Ride ‘Em Jewboy – Kinky Friedman
This list could be endless but I have to talk about a song by my friend Kinky Friedman. Kinky is a very interesting phenomenon. He was a satirical songwriter for the most part – ‘get your biscuits in the oven and your buns in the bed’ and ‘they don’t make Jews like Jesus anymore’ – very funny. But the song that, to me, is Kinky’s greatest is a song called Ride ‘Em Jewboy.
That must be a funny song, right? It’s not. It’s a song about the holocaust. And it’s one of the most beautiful – if you can say there’s any beauty in that. It’s a song that commemorates the tragedy and Kinky is talking about how he’s with all the people who died, ‘if he’s got to ride six million miles’.
I know Dylan loved that song because the first time Kinky really met Dylan, he was invited over to Roger McGuinn’s house in Malibu and as Kinky walked up the driveway, Dylan was sitting on a fence strumming a guitar singing Ride ‘Em Jewboy.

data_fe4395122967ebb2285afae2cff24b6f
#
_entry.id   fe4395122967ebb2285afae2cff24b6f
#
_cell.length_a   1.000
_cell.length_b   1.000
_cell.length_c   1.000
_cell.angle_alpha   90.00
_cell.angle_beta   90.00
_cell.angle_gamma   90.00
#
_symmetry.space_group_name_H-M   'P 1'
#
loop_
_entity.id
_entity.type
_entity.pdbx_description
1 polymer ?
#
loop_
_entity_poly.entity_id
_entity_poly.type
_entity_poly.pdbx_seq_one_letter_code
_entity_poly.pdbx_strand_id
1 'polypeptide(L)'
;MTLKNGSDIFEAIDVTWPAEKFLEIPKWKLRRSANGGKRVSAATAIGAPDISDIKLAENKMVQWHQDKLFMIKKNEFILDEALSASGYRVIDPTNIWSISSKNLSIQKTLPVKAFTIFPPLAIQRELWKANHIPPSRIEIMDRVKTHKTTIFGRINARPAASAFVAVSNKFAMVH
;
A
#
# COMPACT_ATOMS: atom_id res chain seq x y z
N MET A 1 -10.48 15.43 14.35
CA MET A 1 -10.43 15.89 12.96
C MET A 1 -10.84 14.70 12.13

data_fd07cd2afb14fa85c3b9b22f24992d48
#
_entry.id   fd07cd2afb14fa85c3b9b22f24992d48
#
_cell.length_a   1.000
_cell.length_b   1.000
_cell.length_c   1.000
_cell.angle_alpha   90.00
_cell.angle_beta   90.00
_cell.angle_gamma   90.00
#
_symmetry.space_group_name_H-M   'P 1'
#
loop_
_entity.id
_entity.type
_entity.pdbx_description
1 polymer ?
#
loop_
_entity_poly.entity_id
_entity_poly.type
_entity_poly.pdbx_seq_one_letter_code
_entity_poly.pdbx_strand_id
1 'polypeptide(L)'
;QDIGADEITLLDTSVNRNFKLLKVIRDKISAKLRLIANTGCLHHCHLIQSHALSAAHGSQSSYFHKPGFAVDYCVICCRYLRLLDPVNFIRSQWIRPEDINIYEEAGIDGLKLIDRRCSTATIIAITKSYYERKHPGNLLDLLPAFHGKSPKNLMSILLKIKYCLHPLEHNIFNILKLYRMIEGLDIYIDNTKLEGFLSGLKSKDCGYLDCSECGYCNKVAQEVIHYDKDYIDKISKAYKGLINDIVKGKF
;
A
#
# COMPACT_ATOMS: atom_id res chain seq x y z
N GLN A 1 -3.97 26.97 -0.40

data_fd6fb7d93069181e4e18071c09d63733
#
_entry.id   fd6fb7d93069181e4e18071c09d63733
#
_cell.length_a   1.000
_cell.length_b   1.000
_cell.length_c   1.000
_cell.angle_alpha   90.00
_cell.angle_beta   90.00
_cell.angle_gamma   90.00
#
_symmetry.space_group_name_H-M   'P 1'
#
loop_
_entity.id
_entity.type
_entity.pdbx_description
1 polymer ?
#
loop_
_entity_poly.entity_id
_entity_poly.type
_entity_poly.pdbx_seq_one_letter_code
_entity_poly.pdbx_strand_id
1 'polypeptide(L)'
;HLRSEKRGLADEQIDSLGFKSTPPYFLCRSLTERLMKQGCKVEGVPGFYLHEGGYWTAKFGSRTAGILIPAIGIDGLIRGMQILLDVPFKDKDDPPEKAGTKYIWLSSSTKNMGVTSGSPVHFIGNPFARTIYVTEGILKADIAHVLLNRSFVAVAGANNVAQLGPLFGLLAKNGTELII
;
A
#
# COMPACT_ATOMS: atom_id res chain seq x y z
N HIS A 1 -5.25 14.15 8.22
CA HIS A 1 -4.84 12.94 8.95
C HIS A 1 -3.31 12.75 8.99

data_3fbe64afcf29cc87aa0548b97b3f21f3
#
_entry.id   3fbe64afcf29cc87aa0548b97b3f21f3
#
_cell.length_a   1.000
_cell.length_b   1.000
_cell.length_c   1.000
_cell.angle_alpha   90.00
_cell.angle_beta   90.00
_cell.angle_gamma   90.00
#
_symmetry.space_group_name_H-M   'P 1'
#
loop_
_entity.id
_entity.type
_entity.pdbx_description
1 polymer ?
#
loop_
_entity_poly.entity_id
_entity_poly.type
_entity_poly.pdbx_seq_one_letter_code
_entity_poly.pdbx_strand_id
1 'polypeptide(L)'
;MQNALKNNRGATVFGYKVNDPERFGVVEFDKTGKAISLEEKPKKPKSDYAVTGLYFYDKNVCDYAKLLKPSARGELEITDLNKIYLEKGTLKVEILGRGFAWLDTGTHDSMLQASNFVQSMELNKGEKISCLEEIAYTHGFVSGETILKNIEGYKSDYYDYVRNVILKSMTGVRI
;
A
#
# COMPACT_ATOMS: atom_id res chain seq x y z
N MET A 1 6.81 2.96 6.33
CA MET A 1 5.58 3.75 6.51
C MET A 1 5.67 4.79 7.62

For me, it’s how you can write a song about a serious topic and still make it beautiful and evocative. Especially with the rise of a new form of anti-Semitism today, it’s a very good cautionary song for anybody to hear today.
Ratso explains how he got the blessing from Leonard Cohen and teamed up with Nick Cave
Two or three years ago I finished the first demo, a song called Our Lady of Light. I sent it to Leonard and he wrote back an email to me, “I dig the mood.” So I got the blessing of Leonard before we continued with this project.